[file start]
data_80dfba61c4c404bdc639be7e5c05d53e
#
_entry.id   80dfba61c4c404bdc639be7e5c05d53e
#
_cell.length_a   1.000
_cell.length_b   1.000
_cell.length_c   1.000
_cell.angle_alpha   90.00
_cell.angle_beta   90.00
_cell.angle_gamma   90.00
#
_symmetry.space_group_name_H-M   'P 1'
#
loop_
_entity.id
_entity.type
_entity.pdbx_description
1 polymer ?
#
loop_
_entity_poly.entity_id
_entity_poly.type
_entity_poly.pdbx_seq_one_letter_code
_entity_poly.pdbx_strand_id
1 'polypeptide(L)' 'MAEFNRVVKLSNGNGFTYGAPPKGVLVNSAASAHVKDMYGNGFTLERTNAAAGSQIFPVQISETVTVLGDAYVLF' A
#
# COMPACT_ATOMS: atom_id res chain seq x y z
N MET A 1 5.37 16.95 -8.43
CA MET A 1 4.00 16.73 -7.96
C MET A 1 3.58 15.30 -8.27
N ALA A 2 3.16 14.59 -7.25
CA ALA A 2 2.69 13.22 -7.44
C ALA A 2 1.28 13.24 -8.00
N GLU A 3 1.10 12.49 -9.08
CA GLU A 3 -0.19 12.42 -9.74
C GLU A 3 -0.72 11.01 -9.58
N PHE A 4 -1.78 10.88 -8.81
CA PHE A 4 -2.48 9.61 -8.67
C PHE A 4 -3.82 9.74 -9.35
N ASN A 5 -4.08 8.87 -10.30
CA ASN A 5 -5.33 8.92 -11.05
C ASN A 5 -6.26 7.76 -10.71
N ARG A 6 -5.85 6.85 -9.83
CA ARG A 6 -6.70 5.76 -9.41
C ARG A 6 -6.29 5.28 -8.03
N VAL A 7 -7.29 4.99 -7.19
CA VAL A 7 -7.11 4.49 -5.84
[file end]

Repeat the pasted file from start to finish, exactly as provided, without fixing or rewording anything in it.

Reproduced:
data_80dfba61c4c404bdc639be7e5c05d53e
#
_entry.id   80dfba61c4c404bdc639be7e5c05d53e
#
_cell.length_a   1.000
_cell.length_b   1.000
_cell.length_c   1.000
_cell.angle_alpha   90.00
_cell.angle_beta   90.00
_cell.angle_gamma   90.00
#
_symmetry.space_group_name_H-M   'P 1'
#
loop_
_entity.id
_entity.type
_entity.pdbx_description
1 polymer ?
#
loop_
_entity_poly.entity_id
_entity_poly.type
_entity_poly.pdbx_seq_one_letter_code
_entity_poly.pdbx_strand_id
1 'polypeptide(L)' 'MAEFNRVVKLSNGNGFTYGAPPKGVLVNSAASAHVKDMYGNGFTLERTNAAAGSQIFPVQISETVTVLGDAYVLF' A
#
# COMPACT_ATOMS: atom_id res chain seq x y z
N MET A 1 5.37 16.95 -8.43
CA MET A 1 4.00 16.73 -7.96
C MET A 1 3.58 15.30 -8.27
N ALA A 2 3.16 14.59 -7.25
CA ALA A 2 2.69 13.22 -7.44
C ALA A 2 1.28 13.24 -8.00
N GLU A 3 1.10 12.49 -9.08
CA GLU A 3 -0.19 12.42 -9.74
C GLU A 3 -0.72 11.01 -9.58
N PHE A 4 -1.78 10.88 -8.81
CA PHE A 4 -2.48 9.61 -8.67
C PHE A 4 -3.82 9.74 -9.35
N ASN A 5 -4.08 8.87 -10.30
CA ASN A 5 -5.33 8.92 -11.05
C ASN A 5 -6.26 7.76 -10.71
N ARG A 6 -5.85 6.85 -9.83
CA ARG A 6 -6.70 5.76 -9.41
C ARG A 6 -6.29 5.28 -8.03
N VAL A 7 -7.29 4.99 -7.19
CA VAL A 7 -7.11 4.49 -5.84